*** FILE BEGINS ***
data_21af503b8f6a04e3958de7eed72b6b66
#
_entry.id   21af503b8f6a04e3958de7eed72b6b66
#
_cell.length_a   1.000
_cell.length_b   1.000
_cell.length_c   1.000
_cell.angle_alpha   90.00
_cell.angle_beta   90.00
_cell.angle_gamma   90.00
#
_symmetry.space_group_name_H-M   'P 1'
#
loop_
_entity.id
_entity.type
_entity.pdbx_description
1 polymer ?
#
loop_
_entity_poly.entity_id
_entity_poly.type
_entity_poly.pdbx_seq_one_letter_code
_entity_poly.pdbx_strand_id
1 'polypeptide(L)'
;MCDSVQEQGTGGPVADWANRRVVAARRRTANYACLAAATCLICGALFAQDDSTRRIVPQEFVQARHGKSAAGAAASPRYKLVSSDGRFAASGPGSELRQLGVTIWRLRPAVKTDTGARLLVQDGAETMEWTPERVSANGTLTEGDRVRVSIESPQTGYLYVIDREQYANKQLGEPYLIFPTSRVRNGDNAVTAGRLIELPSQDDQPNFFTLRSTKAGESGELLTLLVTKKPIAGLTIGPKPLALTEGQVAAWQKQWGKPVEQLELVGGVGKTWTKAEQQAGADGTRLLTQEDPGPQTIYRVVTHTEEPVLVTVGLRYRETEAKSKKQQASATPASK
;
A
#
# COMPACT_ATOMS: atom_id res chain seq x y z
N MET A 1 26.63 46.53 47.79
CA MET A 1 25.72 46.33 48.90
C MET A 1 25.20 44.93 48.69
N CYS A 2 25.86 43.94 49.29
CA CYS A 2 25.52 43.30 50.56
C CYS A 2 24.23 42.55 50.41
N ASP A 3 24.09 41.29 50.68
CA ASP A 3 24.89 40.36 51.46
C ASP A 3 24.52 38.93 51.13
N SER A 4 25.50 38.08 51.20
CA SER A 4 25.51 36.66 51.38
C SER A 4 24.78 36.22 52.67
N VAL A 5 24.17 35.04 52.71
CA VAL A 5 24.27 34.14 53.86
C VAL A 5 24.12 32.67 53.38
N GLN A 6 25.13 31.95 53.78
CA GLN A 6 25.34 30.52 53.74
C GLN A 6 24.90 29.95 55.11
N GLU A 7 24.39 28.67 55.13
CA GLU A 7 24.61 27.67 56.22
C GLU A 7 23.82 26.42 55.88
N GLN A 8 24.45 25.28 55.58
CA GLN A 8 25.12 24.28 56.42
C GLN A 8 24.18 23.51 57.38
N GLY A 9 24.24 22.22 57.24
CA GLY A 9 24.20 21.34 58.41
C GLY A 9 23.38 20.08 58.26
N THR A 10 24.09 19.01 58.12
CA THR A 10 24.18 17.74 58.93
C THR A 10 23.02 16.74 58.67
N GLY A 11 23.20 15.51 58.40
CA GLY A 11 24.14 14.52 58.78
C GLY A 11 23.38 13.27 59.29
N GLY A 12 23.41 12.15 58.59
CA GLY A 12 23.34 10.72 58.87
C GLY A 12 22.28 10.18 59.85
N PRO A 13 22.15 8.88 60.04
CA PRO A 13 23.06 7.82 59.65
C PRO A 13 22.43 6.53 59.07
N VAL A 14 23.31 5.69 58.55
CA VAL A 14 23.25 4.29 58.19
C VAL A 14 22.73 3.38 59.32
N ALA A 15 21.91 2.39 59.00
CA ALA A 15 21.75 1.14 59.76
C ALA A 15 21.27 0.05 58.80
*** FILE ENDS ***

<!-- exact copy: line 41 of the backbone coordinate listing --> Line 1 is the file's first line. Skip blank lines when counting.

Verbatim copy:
CA SER A 4 25.51 36.66 51.38